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Pistols, Rifles, Machine Guns and Crew Served Weapons of Partitioned Poland and the Polish 2nd Republic

Article about: by stoggie I don't know what the K represents, but I do recall one for sale that also had that marking, and it was said to be from the Krakow armoury. For all I know it could be a inspector

  1. #121

    Default Re: Karabin Samopowtarzalny wz.38M (3)

    Karabin Samopowtarzalny (Kbsp) wz.38M gas system.

    Gas port, gas plug, barrel with bayonet lug and muzzle brake:

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    Photographs courtesy of the 'Forgotten Weapons' web site.

    I'll provide information on how the gas system works once I translate the details from Polish to English. This may take a while as I don't read Polish and am relying on Google Translate with all its imperfections.
    Last edited by dastier; 11-04-2012 at 06:30 PM.

  2. #122
    ?

    Default Re: Pistols, Rifles, Machine Guns and Crew Served Weapons of Partitioned Poland and the Polish 2nd Republic

    Quote by dastier View Post
    Did not mean to offend you Scout but you did say in your post: "nice simplified Browning design."
    That is absolutely correct, I did say that....

    No offence taken at all - especially as the words 'nice simplified Browning design' in no way mentions or refers to the GP. So how you get GP or High Power from that, I dont know......
    Browning was so much more than just the footwork for the excellent GP, the laurels for which must go to Dieudonne Saive. JMB designed MANY firearms and many handguns.

    Ahh, but now, I see where you went wrong; You want the Vis to be without ANY Browning influence at all (not just the influence from the GP which emerged at the same time, so kind of difficult for it to be copied) hence you latched unto my remark about Browning (that still does not explain, why you think my words mean the GP. I think you simply mixed something together in your mind).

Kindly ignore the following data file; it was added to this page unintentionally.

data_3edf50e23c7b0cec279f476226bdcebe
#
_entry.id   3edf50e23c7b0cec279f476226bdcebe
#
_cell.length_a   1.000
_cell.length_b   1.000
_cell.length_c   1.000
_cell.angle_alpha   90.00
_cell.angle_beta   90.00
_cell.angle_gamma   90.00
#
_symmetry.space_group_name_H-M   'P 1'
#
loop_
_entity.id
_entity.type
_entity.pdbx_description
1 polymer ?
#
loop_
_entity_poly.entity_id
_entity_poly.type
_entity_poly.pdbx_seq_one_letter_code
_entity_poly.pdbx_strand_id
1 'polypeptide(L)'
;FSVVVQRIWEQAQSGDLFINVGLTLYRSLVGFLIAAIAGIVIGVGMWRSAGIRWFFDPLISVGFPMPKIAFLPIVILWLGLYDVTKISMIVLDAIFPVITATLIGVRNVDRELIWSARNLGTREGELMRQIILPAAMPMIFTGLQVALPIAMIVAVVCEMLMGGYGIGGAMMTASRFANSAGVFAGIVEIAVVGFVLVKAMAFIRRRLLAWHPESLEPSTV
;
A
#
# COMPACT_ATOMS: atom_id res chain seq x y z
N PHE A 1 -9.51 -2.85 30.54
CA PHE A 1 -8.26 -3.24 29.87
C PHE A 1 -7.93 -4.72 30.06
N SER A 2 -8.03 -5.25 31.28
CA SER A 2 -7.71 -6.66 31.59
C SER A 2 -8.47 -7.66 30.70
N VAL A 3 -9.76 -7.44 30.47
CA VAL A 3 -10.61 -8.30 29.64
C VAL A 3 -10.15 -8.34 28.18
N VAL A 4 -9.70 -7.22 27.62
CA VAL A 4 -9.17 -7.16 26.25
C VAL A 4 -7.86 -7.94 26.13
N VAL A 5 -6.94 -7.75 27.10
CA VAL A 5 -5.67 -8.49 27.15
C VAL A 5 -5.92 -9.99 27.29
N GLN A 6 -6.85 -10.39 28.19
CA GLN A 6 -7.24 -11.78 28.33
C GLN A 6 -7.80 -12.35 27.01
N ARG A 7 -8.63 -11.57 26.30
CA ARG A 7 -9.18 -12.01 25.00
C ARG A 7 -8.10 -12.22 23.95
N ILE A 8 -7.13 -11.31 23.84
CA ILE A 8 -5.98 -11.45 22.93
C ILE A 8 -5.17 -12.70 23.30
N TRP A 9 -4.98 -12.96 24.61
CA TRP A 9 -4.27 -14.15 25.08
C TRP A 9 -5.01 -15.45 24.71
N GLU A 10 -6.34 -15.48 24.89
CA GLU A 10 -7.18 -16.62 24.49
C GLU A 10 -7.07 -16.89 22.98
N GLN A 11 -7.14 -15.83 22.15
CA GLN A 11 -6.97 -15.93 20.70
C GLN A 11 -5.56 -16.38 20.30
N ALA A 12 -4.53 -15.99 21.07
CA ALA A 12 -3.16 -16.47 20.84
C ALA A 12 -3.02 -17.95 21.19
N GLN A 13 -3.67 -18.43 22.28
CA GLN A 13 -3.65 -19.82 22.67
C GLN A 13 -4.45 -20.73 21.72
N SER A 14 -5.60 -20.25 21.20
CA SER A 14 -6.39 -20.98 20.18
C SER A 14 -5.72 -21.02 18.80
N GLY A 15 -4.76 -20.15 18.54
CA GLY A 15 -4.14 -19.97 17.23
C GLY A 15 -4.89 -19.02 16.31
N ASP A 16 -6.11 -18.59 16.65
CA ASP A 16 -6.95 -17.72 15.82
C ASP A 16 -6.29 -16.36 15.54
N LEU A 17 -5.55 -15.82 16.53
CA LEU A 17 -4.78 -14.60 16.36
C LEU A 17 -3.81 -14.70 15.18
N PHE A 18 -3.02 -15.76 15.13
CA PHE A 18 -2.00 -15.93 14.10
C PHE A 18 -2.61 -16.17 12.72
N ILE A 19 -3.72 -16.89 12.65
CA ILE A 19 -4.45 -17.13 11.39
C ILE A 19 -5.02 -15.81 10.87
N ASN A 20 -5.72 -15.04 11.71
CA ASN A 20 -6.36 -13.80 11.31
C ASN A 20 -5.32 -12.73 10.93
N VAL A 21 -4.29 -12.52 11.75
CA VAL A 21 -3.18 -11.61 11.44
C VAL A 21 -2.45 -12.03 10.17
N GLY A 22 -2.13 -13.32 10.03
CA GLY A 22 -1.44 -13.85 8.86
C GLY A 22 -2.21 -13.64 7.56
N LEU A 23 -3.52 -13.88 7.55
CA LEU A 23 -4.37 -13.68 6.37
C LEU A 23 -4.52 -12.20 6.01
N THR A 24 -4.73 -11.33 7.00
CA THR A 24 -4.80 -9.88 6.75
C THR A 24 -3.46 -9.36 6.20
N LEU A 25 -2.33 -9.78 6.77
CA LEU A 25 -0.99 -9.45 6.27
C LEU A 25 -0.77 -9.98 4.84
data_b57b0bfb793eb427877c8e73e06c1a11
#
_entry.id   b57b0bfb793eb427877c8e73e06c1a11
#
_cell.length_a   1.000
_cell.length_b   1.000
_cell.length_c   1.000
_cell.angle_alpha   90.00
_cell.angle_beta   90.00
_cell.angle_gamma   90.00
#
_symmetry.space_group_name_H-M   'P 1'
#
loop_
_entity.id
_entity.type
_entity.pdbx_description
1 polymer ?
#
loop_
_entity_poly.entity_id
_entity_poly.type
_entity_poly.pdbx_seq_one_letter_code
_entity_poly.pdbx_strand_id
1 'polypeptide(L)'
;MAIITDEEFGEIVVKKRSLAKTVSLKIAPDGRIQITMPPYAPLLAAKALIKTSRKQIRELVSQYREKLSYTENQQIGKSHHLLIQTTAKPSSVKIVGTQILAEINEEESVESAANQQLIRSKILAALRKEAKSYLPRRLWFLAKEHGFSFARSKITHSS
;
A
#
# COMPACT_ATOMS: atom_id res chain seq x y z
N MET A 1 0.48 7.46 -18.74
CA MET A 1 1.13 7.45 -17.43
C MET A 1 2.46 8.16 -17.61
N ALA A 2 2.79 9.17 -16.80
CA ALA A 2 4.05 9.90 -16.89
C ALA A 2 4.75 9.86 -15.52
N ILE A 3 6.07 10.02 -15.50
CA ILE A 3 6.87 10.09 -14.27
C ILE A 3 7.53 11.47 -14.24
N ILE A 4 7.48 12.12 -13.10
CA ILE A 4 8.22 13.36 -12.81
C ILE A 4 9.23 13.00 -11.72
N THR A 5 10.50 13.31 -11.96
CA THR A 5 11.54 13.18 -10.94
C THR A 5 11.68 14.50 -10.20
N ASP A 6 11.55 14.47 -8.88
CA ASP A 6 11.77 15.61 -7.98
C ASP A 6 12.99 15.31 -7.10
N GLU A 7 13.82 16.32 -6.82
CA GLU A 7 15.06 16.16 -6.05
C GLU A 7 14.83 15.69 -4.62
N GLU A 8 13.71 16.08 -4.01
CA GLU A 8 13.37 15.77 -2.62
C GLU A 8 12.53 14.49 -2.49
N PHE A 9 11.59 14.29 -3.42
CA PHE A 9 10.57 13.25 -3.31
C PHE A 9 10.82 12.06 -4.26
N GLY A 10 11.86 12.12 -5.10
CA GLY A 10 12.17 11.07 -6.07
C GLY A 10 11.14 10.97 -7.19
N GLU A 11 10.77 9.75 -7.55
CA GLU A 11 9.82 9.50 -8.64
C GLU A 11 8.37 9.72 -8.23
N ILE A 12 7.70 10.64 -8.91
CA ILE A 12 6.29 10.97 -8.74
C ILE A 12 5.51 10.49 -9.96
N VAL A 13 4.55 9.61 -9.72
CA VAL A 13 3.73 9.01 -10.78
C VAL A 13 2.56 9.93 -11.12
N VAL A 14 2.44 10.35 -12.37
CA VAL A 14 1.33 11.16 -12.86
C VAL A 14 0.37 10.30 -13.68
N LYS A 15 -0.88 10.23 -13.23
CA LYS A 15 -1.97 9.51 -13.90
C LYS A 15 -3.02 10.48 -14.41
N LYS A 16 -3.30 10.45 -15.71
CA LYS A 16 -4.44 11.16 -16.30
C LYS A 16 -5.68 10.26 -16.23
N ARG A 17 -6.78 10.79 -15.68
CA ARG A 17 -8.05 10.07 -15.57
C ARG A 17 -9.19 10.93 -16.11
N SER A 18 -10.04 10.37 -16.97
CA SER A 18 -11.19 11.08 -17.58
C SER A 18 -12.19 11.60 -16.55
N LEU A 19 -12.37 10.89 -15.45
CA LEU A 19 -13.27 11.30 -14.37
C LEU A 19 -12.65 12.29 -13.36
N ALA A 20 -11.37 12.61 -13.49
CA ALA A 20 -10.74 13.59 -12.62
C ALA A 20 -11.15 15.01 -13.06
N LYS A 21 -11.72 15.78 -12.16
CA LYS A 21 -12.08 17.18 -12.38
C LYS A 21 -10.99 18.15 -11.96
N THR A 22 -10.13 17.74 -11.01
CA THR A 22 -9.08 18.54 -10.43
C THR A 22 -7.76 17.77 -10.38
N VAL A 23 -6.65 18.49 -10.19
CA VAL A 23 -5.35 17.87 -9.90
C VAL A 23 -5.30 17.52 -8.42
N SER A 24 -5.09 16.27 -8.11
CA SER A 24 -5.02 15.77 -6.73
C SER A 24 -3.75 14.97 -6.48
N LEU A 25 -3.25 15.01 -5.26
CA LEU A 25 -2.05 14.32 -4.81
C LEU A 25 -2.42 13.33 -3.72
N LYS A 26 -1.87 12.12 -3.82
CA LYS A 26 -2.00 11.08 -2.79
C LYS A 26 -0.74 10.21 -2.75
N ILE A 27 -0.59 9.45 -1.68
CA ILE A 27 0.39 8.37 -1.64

Hardly the scope of this thread, but we could debate whether or not the Vis has any Browning influence at all.
    As I mentioned in another post; at that point in time with the developement of auto handguns, how much variation of existing succesful working patterns can there be. Not doubt the Poles were aware of the 1911 and other JMB designs. Remember, there are MANY JMB pistols made BEFORE fabrication of the Vis commenced.
    Of course, they were aware of the brilliant designs existing. They werent dumb - why mess with a good thing.

    Just as the GP is a simplified 1911 design, the Vis is likewise....waaaait for it........ "a nice simplified Browning design."

    Personally, I dont think, there can be much doubt about that, but maybe that discussion is for another thread.

    Again, things were mixed together, as I talked about Browning designs, which in your mind somehow became the GP only.

    Just a simple misunderstanding.



    Inglis, Canada: GP blueprints were brought to the UK and then to Canada, where the GP was made by Inglis. Saive also left Belgium and worked for the Allies, as the German occupational machine rolled in.

    Anyhow, back to other Polish items.

    Strange duck, that Wz.38M

  3. #123

    Default Re: Pistols, Rifles, Machine Guns and Crew Served Weapons of Partitioned Poland and the Polish 2nd Republic

    Quote by Scout View Post

    Strange duck, that Wz.38M
    They say that "necessity is the mother of invention..."